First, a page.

Petrol Attendants On Strike

MORE than 70 fuel attendants from various service stations across the country gathered at the Khomasdal soccer stadium on Monday in protest over their wages and working conditions.

Several motorists turned up at some fuel stations in Windhoek without fuel attendants on duty. The Namibia Fuel and Allied Workers’ Union has announced its intentions to hold the nationwide strike starting from yesterday, following failed negotiations with the Association of Service Station Owners (ASSO).

During the first gathering at the union offices last Friday, secretary general of the Namibia Fuel and Allied Workers’ Union (Nafau) David Frans said the strike was to express dissatisfaction with the conduct of ASSO for its deliberate refusal to negotiate in good faith with regards to a minimum wage for service station employees countrywide.

“The purpose of the minimum wage is to improve the living standards of employees, to reduce poverty, to maintain social peace and stability in the sector, and to curb and prevent the exploitation of the Namibian labour force,” said Frans.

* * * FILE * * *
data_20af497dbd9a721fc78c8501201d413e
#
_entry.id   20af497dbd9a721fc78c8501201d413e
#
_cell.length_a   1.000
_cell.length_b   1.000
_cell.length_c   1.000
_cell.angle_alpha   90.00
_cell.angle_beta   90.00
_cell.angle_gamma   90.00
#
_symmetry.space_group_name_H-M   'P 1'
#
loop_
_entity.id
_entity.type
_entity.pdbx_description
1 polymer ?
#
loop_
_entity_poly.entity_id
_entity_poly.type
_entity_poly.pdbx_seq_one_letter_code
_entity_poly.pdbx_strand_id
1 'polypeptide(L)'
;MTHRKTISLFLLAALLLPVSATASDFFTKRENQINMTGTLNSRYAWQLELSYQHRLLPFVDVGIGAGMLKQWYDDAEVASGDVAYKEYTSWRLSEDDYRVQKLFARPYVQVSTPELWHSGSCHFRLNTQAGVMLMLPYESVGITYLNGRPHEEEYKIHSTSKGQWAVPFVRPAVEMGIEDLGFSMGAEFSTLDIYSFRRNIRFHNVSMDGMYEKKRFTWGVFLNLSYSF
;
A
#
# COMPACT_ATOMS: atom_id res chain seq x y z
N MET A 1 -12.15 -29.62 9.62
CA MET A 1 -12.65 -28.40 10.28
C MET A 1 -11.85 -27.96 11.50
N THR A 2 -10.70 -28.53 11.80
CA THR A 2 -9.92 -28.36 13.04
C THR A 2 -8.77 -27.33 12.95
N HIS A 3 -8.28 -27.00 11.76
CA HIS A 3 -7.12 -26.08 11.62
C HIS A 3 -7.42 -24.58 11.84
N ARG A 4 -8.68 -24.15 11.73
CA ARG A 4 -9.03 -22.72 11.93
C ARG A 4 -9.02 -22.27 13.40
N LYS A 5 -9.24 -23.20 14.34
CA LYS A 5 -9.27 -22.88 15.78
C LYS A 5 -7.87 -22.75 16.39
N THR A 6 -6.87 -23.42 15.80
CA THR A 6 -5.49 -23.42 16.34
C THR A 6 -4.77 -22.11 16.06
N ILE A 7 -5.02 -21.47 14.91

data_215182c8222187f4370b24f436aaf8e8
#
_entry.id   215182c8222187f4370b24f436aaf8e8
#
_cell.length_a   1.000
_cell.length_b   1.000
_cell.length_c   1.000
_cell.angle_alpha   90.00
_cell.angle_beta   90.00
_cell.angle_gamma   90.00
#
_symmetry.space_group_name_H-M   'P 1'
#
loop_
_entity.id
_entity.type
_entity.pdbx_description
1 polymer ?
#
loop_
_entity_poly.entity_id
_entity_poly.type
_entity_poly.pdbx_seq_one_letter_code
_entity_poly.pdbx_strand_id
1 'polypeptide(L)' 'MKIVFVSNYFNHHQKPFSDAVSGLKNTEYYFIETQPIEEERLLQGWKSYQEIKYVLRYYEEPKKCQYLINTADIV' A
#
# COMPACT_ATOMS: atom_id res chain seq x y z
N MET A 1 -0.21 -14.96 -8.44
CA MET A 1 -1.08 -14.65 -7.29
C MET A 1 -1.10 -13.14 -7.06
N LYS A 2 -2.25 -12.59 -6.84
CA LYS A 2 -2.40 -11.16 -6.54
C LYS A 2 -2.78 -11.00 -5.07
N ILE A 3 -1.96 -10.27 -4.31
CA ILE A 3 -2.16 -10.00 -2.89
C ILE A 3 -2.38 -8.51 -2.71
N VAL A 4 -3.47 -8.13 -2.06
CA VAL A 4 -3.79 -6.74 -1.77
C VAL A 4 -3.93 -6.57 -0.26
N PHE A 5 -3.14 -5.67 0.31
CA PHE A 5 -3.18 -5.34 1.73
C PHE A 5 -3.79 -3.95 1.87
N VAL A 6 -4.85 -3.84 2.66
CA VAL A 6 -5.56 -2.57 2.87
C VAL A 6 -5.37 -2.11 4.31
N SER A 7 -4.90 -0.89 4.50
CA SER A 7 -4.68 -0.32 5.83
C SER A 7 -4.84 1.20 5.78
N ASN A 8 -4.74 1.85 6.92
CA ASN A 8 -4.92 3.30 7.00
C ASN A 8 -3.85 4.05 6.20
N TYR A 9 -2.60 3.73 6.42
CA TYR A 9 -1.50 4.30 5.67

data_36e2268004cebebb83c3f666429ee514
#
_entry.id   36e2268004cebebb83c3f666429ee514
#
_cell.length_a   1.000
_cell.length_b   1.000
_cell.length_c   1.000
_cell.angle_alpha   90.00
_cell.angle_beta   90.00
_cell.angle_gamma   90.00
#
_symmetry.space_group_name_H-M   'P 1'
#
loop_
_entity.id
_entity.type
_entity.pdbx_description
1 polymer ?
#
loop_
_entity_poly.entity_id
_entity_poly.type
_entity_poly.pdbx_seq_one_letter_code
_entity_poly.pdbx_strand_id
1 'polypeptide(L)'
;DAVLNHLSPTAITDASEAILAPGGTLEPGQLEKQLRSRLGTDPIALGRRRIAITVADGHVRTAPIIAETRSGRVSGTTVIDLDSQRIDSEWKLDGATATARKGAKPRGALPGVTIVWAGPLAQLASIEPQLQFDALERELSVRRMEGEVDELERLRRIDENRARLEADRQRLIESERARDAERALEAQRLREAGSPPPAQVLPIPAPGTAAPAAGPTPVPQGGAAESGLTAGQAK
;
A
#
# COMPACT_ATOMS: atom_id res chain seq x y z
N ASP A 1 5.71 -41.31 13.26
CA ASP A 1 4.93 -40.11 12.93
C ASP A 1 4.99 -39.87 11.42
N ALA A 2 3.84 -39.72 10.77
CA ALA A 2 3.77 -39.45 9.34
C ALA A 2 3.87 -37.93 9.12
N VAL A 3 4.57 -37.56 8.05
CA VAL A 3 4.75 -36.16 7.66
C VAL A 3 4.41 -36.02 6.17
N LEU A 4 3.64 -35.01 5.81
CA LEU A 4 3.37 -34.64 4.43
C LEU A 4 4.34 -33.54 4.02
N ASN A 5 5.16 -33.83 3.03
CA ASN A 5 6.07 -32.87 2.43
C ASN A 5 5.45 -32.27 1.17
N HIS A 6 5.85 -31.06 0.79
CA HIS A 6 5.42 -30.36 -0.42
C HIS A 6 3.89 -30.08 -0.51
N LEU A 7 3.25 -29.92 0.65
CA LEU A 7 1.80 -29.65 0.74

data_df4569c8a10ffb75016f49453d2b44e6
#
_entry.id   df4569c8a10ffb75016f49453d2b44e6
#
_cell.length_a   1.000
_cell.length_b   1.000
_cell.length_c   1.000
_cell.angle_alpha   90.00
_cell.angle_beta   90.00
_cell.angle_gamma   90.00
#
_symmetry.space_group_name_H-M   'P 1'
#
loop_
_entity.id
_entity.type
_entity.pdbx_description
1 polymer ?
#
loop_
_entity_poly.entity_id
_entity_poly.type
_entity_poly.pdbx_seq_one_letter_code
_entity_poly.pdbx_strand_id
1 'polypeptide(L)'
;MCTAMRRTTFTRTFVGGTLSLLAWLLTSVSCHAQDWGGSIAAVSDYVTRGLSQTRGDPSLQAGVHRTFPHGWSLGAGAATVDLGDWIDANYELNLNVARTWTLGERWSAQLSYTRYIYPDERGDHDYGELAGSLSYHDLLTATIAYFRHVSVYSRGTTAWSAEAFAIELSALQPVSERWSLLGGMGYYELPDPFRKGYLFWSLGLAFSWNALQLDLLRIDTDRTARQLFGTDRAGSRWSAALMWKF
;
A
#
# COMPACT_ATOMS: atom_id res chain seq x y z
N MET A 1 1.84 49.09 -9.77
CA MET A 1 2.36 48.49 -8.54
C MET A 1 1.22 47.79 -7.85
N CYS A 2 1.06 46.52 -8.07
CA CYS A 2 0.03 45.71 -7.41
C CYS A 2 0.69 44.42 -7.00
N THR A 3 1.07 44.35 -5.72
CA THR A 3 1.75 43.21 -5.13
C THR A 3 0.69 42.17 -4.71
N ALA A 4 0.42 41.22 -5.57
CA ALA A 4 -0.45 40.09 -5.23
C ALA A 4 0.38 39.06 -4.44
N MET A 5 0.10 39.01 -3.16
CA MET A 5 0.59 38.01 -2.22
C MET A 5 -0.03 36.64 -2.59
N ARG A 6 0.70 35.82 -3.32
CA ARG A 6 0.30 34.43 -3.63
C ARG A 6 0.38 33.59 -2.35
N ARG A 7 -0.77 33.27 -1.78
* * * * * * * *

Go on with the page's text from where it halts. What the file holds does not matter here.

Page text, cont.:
The union is demanding a N$4 500 increment as currently the average petrol-attendant earns N$6 per hour and works more than eight hours per day. Fuel attendants say there is no regulation in the industry. They want to know why there is no minimum wage and why many fuel station owners exploit their employees.

Those who participated in the strike said their wages are hardly enough to sustain them through the month.

Protasius Mberema, a fuel attendant at one of the Engine services in Windhoek, says he earns N$355,85 per week. “I have a wife and two children. I also have to take care of my elders and I’m the only breadwinner in the family. My salary is obviously not enough,” he said.

Frans said negotiations had started as early as 2006 but no progress has been made even after several meetings with the employers’ organisation.

The workers say they plan to continue with the strike until their demands are met. A manager at Khomasdal Total service station, who declined to provide his name, said that the employees who took part in yesterday’s strike will be treated as if they were absent without leave. “The ongoing strike is unprotected, therefore employees who participate should expect deductions at the end of this month or possible dismissal,” he said.

Source : The Namibian